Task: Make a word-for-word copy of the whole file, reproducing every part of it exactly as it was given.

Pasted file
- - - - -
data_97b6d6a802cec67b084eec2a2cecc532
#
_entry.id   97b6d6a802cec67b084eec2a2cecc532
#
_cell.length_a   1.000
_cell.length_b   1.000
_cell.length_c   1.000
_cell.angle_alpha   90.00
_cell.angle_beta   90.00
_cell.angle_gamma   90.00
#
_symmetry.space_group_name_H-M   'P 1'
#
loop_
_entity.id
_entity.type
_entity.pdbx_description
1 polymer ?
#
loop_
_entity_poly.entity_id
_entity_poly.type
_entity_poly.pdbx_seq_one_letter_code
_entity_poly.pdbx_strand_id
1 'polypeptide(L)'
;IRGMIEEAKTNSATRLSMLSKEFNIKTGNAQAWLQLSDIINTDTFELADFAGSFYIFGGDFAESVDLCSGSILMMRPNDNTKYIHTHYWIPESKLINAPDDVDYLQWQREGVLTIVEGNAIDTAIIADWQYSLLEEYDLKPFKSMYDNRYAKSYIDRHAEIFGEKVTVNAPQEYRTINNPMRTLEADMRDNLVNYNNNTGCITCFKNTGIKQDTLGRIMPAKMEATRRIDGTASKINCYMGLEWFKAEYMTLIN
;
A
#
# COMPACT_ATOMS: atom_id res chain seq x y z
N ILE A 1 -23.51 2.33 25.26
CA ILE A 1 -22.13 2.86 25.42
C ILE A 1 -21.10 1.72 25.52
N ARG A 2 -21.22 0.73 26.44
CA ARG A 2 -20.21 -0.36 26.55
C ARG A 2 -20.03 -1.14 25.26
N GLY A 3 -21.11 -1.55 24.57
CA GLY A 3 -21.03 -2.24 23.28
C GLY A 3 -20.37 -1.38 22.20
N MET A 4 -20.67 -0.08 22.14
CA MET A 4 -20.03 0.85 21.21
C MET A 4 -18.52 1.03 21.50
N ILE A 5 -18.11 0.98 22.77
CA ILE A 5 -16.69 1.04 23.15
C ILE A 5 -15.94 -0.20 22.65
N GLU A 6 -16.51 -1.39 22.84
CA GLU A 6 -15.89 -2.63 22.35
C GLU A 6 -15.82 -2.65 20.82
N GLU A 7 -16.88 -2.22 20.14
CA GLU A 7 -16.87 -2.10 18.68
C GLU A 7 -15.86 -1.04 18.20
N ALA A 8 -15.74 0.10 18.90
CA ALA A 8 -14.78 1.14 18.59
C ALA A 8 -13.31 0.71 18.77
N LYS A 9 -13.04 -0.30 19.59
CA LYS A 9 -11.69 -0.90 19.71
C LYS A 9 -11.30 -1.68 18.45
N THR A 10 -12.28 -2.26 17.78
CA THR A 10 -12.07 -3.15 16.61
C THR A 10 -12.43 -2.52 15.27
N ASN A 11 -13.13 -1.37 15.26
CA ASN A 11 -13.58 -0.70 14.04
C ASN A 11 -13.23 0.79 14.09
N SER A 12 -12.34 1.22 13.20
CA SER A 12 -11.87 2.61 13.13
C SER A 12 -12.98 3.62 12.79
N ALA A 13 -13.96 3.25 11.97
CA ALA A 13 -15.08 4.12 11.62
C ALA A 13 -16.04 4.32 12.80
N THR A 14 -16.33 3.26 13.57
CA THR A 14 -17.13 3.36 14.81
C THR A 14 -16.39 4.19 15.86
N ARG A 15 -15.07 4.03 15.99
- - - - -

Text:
data_97b6d6a802cec67b084eec2a2cecc532
#
_entry.id   97b6d6a802cec67b084eec2a2cecc532
#
_cell.length_a   1.000
_cell.length_b   1.000
_cell.length_c   1.000
_cell.angle_alpha   90.00
_cell.angle_beta   90.00
_cell.angle_gamma   90.00
#
_symmetry.space_group_name_H-M   'P 1'
#
loop_
_entity.id
_entity.type
_entity.pdbx_description
1 polymer ?
#
loop_
_entity_poly.entity_id
_entity_poly.type
_entity_poly.pdbx_seq_one_letter_code
_entity_poly.pdbx_strand_id
1 'polypeptide(L)'
;IRGMIEEAKTNSATRLSMLSKEFNIKTGNAQAWLQLSDIINTDTFELADFAGSFYIFGGDFAESVDLCSGSILMMRPNDNTKYIHTHYWIPESKLINAPDDVDYLQWQREGVLTIVEGNAIDTAIIADWQYSLLEEYDLKPFKSMYDNRYAKSYIDRHAEIFGEKVTVNAPQEYRTINNPMRTLEADMRDNLVNYNNNTGCITCFKNTGIKQDTLGRIMPAKMEATRRIDGTASKINCYMGLEWFKAEYMTLIN
;
A
#
# COMPACT_ATOMS: atom_id res chain seq x y z
N ILE A 1 -23.51 2.33 25.26
CA ILE A 1 -22.13 2.86 25.42
C ILE A 1 -21.10 1.72 25.52
N ARG A 2 -21.22 0.73 26.44
CA ARG A 2 -20.21 -0.36 26.55
C ARG A 2 -20.03 -1.14 25.26
N GLY A 3 -21.11 -1.55 24.57
CA GLY A 3 -21.03 -2.24 23.28
C GLY A 3 -20.37 -1.38 22.20
N MET A 4 -20.67 -0.08 22.14
CA MET A 4 -20.03 0.85 21.21
C MET A 4 -18.52 1.03 21.50
N ILE A 5 -18.11 0.98 22.77
CA ILE A 5 -16.69 1.04 23.15
C ILE A 5 -15.94 -0.20 22.65
N GLU A 6 -16.51 -1.39 22.84
CA GLU A 6 -15.89 -2.63 22.35
C GLU A 6 -15.82 -2.65 20.82
N GLU A 7 -16.88 -2.22 20.14
CA GLU A 7 -16.87 -2.10 18.68
C GLU A 7 -15.86 -1.04 18.20
N ALA A 8 -15.74 0.10 18.90
CA ALA A 8 -14.78 1.14 18.59
C ALA A 8 -13.31 0.71 18.77
N LYS A 9 -13.04 -0.30 19.59
CA LYS A 9 -11.69 -0.90 19.71
C LYS A 9 -11.30 -1.68 18.45
N THR A 10 -12.28 -2.26 17.78
CA THR A 10 -12.07 -3.15 16.61
C THR A 10 -12.43 -2.52 15.27
N ASN A 11 -13.13 -1.37 15.26
CA ASN A 11 -13.58 -0.70 14.04
C ASN A 11 -13.23 0.79 14.09
N SER A 12 -12.34 1.22 13.20
CA SER A 12 -11.87 2.61 13.13
C SER A 12 -12.98 3.62 12.79
N ALA A 13 -13.96 3.25 11.97
CA ALA A 13 -15.08 4.12 11.62
C ALA A 13 -16.04 4.32 12.80
N THR A 14 -16.33 3.26 13.57
CA THR A 14 -17.13 3.36 14.81
C THR A 14 -16.39 4.19 15.86
N ARG A 15 -15.07 4.03 15.99